Thursday, May 24, 2012


She Still Had a Profitable Perfume Line, We Think

An Elizabeth Taylor who never married Richard Burton: Anne Helen Petersen's new alternate history novel, or a really good British writer you've never read?

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She's a really interesting writer - more grim and realistic than Barbara Pym (whom I worship). I suspect her name was/is a major handicap. Discovered her ... hm, ages ago, at the late lamented Virago Bookshop near Covent Garden in London. Am particularly fond of her short stories. You can preview at least some of her books at amazon.co.uk, to get a sense of her style.


@sudden_eyes What's a good place to start with Barbara Pym?


@sudden_eyes I read some of Elizabeth Taylor's books but for some reason I found them beautifully written but somewhat sterile and forgettable, rather like Anita Brookner. I found "Angel" the most enjoyable, perhaps because it was the most overtly comic?
But I wouldn't have thought to compare her to Barbara Pym, who is just pure comedy. Coincidentally enough, I'm reading a crime story by Hazel Holt, who was Pym's work colleague and executor. The stories are very quaint and unchallenging, but every now and then a whiff of Pym-ness comes out. If you haven't read them, they may amuse you- for example there is a minor character in Holt's "The Only Good Lawyer" who is recognisably Keith from Pym's "Glass of Blessings." :-)


@Lucienne My Barbara Pym gateway drugs were "Excellent Women" and "Jane and Prudence," and I can heartily recommend both. There's not one I dislike (okay, maybe "An Academic Question"; that you can skip), though I have a very soft spot for some of the quirkier ones ("A Glass of Blessings," "An Unsuitable Attachment"). The books are both romantic and rueful - usually more of the latter. More often than not, you have to decide ahead of time that you're ready to cope with heroines who are constantly telling you that they're not pretty or stylish (a scene in "Excellent Women" in which Mildred Lathbury buys the wrong shade of lipstick because it's called "Hawaiian Fire" is both hilarious and painful).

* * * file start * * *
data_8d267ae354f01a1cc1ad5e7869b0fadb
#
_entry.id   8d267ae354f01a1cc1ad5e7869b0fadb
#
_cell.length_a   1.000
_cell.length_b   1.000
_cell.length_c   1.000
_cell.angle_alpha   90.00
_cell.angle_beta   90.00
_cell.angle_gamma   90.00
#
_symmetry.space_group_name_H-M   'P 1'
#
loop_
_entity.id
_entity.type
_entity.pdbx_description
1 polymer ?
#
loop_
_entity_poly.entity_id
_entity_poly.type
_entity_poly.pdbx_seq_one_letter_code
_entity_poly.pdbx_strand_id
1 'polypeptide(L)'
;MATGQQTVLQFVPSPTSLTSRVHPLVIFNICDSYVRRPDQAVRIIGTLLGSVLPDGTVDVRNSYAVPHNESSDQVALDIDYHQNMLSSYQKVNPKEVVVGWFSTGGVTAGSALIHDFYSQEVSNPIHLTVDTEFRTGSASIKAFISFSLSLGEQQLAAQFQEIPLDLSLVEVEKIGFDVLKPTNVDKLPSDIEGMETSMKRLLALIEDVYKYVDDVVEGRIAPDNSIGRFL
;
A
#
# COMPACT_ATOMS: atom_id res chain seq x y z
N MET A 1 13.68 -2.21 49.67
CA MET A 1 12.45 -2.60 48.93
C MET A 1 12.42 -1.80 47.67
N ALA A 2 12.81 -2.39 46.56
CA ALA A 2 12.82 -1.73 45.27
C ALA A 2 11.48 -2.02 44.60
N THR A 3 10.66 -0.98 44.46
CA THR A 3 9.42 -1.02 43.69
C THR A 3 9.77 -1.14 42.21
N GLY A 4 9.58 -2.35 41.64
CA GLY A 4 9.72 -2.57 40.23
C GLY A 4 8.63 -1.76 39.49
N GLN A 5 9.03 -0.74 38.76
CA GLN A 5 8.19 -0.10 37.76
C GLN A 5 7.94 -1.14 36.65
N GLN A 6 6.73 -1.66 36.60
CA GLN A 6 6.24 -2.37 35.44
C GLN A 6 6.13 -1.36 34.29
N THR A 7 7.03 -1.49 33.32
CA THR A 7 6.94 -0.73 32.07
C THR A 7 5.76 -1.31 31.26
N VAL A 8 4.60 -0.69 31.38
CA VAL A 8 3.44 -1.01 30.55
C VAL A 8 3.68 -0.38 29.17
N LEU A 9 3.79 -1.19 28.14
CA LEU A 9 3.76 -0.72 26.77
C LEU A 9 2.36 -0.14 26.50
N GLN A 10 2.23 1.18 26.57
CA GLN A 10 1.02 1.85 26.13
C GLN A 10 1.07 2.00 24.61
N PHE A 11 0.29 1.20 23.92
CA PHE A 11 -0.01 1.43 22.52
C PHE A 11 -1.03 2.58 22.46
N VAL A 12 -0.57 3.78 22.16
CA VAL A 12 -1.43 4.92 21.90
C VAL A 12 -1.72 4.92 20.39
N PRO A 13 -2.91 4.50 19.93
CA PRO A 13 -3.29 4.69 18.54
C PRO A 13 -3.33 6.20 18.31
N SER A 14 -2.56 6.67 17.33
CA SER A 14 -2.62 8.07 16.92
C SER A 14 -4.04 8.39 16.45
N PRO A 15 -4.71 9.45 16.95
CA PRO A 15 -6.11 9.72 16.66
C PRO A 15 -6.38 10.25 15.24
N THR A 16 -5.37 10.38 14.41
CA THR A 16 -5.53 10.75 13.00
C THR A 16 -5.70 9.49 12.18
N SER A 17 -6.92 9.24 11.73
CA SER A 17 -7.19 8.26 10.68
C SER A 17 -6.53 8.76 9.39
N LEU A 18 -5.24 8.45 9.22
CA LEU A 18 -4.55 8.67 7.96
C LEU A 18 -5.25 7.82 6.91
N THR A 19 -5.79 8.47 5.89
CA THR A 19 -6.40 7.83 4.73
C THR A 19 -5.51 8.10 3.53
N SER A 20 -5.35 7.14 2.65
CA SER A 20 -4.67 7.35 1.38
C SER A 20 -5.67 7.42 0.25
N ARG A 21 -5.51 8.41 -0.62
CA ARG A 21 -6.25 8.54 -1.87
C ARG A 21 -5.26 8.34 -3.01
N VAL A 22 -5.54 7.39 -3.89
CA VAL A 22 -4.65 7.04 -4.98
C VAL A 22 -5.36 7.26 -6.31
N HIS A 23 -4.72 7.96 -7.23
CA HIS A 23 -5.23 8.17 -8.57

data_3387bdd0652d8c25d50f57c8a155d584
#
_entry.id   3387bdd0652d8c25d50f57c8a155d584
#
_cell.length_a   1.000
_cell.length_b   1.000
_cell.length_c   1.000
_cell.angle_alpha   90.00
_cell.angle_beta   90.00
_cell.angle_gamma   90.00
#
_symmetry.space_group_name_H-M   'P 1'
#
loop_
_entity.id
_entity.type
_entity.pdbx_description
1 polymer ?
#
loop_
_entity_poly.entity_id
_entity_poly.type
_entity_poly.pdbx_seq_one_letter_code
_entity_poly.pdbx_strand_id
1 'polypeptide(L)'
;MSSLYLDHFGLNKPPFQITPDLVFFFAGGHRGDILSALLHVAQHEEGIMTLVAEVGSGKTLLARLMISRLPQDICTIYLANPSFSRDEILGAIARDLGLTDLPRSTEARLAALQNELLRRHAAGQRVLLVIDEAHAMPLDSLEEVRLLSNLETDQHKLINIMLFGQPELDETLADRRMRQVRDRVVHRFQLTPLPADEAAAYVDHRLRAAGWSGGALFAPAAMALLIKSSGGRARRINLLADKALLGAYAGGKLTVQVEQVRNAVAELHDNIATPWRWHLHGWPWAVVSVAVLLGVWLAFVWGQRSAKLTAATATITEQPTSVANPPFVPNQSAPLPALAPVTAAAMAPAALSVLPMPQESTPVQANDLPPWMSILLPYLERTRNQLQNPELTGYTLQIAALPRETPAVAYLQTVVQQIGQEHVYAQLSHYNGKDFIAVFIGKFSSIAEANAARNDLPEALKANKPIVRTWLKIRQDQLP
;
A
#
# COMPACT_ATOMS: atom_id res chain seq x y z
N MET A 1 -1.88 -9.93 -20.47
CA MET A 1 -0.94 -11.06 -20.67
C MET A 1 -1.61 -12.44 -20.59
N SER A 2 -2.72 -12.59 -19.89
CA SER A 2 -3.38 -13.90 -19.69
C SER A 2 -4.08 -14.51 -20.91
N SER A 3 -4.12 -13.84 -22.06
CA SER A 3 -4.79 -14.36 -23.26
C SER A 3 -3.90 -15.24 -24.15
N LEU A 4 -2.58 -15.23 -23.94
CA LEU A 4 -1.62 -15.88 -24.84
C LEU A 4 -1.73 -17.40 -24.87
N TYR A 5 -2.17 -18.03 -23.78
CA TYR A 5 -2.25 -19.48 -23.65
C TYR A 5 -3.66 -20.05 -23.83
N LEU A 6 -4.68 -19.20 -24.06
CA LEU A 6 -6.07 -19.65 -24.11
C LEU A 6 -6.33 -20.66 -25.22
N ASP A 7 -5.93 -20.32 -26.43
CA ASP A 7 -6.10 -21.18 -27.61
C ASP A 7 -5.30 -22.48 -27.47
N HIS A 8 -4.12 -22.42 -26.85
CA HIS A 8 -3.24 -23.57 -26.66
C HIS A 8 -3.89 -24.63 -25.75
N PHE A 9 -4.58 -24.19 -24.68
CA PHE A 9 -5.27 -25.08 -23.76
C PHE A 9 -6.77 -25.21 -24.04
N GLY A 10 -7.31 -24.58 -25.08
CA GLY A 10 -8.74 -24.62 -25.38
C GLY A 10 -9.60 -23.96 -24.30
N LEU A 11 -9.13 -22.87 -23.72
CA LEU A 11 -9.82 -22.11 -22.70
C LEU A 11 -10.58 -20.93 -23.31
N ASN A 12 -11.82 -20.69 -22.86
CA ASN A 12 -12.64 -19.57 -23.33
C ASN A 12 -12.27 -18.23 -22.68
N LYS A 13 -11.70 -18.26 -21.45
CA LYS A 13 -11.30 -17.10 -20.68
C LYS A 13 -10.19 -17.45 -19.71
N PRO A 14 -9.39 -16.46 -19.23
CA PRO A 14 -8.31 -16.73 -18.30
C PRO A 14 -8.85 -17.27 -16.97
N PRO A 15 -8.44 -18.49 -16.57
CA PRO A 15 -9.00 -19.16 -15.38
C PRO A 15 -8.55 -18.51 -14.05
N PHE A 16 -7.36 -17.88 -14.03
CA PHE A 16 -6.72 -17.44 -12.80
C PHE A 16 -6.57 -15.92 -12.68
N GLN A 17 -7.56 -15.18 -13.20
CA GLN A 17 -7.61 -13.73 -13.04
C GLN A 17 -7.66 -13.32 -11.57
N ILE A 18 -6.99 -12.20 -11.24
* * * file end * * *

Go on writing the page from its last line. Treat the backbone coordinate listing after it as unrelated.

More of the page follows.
You will be rewarded with terrific writing and characters. And Pym's just razor-sharp with her descriptions.


@Heike Yes, you can see that I used the word "interesting" rather than "delightful" or some other adjective in that category. I really do prefer Taylor's work when it's short-story length, because all that wryness and dryness works better in small doses.

The comparison to the wonderful Barbara Pym was not about style - more that they lived and wrote at roughly the same time, sometimes on similar topics. I'll have to find Hazel Holt's book, because more Keith is never a bad thing! Is he modelling knitwear?


@sudden_eyes haha! no, but he is looking after an elderly actor, Sir Alec Patmore, "one of our theatrical knights". And he makes wonderful scones.
('Patmore' of course, also being a nod to Prudence's favourite poet, and now I think of it, there are some mentions of Regency sofas, too...)

I shall look for Taylor in short story form, might be more my thing.


Really Lovable..@v


I started reading "In a Summer Season" and just got too bored. As Heike said, excellently, sterile like an Anita Brookner. But am I wrong? Does it get more engaging?

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